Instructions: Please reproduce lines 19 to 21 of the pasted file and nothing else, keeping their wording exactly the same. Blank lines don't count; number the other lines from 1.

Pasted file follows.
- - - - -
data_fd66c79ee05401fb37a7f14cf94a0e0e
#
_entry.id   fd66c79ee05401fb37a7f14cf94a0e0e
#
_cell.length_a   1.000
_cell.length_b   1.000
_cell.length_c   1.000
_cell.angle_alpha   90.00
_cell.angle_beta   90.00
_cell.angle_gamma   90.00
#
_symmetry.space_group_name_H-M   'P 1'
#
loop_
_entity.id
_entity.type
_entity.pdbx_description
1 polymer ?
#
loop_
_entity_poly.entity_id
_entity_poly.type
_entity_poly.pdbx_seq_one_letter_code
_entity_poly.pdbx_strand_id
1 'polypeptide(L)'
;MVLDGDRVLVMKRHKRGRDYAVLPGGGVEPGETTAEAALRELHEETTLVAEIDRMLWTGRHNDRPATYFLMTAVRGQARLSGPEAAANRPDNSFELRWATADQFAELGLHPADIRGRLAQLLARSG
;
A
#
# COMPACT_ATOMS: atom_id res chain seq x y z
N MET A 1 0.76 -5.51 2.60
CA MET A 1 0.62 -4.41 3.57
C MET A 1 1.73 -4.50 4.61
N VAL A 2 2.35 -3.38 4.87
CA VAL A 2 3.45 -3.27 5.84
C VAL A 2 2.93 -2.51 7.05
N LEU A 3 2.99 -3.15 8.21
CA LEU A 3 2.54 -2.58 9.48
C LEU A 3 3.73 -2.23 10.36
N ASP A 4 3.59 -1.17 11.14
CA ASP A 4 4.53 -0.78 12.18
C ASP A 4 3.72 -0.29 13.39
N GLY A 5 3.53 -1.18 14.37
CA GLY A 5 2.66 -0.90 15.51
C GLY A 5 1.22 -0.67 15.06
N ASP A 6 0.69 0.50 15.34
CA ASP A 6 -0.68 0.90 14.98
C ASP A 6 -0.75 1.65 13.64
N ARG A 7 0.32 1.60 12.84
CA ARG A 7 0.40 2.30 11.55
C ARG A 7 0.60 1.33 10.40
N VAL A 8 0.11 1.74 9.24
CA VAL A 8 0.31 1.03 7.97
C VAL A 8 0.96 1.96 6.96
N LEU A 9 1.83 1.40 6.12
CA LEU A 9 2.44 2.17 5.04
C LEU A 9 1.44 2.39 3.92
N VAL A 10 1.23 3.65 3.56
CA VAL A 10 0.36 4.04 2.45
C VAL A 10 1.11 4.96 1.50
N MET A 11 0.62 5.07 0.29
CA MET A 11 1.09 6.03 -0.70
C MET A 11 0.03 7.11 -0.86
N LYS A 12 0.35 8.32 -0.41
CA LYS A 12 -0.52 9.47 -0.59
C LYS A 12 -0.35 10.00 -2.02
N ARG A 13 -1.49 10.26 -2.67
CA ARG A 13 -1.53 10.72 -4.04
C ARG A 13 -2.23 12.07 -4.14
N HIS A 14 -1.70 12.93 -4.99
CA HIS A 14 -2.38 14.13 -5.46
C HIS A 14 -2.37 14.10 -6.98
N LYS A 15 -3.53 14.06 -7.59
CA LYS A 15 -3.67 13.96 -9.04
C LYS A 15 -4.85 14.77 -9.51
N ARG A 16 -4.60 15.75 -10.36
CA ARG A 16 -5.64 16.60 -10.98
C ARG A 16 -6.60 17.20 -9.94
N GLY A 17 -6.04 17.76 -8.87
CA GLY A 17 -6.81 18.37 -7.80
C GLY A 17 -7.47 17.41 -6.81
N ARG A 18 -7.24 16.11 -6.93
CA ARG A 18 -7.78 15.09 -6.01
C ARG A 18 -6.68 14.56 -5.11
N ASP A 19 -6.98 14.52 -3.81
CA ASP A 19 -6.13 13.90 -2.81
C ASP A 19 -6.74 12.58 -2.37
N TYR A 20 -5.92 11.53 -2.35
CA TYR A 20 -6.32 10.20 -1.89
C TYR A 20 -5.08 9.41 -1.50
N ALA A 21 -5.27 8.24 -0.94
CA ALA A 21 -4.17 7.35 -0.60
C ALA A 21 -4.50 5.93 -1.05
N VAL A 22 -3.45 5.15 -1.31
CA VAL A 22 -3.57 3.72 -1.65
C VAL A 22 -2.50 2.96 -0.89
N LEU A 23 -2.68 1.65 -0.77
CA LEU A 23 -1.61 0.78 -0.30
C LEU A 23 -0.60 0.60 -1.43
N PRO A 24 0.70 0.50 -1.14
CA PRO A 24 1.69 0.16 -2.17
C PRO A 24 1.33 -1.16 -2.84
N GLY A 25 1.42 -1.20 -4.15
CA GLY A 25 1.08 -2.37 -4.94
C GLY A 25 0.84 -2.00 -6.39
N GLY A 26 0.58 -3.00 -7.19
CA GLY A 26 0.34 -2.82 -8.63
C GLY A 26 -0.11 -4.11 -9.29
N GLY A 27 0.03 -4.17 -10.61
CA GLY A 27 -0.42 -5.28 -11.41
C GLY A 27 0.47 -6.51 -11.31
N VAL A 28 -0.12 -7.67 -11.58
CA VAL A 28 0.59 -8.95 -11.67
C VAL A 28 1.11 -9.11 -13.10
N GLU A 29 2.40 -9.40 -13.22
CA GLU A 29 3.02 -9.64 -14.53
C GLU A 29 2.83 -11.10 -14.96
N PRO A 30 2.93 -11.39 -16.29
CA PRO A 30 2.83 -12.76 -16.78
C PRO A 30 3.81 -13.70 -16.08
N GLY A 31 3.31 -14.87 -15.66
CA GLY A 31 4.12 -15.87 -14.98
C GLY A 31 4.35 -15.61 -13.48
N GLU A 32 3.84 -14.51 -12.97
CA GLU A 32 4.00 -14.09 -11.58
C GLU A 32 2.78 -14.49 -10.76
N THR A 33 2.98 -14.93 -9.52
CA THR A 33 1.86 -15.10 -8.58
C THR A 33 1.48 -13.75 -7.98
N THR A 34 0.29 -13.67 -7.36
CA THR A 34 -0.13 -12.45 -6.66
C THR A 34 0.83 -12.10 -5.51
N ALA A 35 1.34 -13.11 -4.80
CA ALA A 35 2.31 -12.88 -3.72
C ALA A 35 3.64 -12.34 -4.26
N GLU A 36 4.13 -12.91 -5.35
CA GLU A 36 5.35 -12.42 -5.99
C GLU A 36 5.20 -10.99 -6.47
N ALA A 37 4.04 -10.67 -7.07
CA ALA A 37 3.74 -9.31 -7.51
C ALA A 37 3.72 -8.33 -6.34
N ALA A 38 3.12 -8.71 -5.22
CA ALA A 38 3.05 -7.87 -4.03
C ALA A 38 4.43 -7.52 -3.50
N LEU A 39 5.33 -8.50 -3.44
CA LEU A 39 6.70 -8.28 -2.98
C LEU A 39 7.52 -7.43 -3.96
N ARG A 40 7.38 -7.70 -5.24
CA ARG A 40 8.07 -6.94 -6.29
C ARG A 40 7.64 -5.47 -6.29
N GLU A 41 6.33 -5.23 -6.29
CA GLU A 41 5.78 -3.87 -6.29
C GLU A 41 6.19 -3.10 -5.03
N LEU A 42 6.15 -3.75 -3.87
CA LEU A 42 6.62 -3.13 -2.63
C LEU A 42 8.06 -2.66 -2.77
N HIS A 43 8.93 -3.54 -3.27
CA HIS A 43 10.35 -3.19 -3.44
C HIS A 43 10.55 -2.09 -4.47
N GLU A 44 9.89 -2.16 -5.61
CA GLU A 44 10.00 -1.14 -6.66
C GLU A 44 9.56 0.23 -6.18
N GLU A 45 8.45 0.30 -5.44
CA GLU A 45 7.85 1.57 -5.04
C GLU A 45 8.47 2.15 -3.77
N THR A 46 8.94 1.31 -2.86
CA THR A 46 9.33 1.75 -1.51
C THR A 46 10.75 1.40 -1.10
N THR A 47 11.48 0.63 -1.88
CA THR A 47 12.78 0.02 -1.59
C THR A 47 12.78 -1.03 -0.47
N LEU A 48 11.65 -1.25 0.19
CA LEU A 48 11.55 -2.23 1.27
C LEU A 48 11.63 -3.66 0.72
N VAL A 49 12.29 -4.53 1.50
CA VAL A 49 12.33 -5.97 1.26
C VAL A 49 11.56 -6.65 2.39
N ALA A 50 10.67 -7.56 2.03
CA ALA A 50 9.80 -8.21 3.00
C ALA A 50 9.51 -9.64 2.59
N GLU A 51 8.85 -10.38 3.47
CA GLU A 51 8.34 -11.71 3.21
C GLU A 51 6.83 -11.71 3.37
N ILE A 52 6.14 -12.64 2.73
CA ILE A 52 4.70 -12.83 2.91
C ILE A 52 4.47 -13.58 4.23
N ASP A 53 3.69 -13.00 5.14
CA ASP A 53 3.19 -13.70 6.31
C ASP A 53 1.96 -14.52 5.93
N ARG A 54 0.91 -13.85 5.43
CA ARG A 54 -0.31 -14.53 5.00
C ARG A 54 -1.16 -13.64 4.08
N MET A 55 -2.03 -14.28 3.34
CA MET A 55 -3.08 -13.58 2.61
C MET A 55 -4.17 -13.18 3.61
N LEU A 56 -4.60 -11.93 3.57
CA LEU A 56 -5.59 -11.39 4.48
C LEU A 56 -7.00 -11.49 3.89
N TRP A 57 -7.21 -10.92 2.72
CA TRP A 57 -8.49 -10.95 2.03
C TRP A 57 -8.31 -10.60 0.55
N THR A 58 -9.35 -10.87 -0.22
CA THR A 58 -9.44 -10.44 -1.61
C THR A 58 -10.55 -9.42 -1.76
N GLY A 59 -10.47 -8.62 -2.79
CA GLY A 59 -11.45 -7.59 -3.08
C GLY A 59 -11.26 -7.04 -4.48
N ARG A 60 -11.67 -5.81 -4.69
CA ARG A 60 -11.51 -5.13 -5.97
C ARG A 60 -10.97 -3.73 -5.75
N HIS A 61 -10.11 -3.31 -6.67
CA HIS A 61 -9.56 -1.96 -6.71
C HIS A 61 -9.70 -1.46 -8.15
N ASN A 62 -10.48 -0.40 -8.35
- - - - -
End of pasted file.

#
loop_
_entity_poly.entity_id